Windows Server 2008 - Self-healing NTFS
Self-healing NTFS is a feature which is currently present in Vista and is also included with Windows Server 2008. There’s a good chance you haven’t heard of it until now with WS2008, so I’m assuming this is because it isn’t really a “wow” end-user feature. However, it is actually a very useful feature as an IT Pro.
Have you ever had some weird disk or system behavior on your system volume, discovered or believed it was disk corruption, and then ran “chkdsk c: /f” on it only to get that lovely message:
By default in Server 2008, self-healing NTFS is turned on and automatically detects and recovers/repairs/removes corruptions on the NTFS volume, boot sector, or files. It does this on the When any of these repairs are done, it will log a NTFS source event in the system event log (so far I’ve only seen the # 130 and 55 event IDs).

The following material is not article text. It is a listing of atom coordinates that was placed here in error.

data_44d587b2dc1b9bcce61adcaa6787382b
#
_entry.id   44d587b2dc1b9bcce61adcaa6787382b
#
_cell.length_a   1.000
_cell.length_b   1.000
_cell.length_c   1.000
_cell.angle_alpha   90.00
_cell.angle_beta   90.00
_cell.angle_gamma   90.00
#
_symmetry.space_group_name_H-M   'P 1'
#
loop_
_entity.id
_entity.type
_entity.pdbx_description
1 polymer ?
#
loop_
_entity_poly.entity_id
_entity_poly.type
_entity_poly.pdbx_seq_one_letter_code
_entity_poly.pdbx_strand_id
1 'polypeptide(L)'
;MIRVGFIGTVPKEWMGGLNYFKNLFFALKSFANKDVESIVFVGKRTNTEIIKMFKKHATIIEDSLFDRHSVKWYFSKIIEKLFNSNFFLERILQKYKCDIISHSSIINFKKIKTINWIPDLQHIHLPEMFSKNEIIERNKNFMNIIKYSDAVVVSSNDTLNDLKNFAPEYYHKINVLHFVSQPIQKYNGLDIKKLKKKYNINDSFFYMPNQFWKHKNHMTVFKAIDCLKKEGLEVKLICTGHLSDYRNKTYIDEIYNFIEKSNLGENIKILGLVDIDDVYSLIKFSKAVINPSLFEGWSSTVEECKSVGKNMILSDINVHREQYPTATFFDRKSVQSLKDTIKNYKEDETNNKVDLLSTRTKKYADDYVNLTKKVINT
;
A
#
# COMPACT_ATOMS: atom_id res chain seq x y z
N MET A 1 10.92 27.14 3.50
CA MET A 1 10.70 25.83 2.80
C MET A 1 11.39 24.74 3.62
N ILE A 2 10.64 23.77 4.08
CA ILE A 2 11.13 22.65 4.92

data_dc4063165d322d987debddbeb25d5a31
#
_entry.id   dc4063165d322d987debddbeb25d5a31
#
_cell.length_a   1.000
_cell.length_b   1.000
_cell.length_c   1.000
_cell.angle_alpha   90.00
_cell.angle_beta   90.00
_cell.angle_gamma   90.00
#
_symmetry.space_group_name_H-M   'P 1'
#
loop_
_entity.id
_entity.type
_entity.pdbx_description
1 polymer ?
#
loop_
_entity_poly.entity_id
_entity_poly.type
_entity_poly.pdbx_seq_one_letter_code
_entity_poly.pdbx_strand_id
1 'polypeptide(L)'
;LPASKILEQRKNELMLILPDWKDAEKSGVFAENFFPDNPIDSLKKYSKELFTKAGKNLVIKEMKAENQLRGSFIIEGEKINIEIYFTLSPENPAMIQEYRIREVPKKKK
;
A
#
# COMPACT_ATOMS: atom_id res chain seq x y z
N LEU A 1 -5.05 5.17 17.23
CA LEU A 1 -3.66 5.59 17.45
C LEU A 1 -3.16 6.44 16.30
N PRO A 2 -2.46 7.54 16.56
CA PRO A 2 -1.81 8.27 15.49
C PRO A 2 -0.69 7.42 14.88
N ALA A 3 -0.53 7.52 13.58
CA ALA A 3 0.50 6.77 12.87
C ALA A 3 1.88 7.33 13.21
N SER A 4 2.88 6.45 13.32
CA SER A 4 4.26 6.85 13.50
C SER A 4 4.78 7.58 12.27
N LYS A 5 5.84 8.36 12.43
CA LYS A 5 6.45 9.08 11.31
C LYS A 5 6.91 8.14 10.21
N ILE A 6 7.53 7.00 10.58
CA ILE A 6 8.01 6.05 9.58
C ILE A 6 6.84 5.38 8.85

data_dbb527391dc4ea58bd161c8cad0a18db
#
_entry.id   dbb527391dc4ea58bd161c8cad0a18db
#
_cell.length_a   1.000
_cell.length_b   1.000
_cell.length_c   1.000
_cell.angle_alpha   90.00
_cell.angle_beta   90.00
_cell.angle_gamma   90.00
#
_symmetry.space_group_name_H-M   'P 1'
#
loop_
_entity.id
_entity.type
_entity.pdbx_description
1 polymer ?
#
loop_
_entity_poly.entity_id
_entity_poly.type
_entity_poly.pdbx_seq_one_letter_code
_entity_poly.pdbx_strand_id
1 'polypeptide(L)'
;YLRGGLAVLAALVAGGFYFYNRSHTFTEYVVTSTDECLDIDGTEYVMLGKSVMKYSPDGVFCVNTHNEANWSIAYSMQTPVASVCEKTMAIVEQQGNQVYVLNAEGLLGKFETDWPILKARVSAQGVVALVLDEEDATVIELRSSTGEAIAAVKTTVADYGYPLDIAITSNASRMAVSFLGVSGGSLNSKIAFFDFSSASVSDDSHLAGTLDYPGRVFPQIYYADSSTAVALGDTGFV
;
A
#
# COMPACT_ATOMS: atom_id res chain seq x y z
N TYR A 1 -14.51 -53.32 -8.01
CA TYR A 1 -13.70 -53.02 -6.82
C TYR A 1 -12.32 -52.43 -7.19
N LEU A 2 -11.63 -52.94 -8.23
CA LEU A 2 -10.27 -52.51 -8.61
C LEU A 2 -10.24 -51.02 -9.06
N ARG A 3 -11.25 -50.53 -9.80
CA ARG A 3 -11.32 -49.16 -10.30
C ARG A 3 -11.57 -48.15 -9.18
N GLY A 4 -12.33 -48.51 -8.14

So the next thing you may be thinking is: It’s going to possibly remove/delete a corrupted file someone is using on the disk? What if I lose data?
The way I like to look at is – if the file is corrupted, it’s gone anyway and you can look at what was removed in the logs. Furthermore, there is a good possibility self-healing NTFS can fix the issue without the user ever even knowing there is a problem and you get all of the overall benefits listed below.
However, just for those who don’t want the automatic repair/deletions, there is a way to turn it on/off. It’s a pretty simple command: “fsutil repair set c: 0” where c: represents the volume you’d like to turn in off. Replace the 0 with a 1 and it will turn it back on the drive. When you turn it off, it will notify you a file is corrupt but do nothing to fix it.
Overall benefits (rephrased from the Changes in functionality from WS2003 SP1 guide below):
Changes in Functionality from Windows Server 2003 with SP1 to Windows Server 2008 (http) (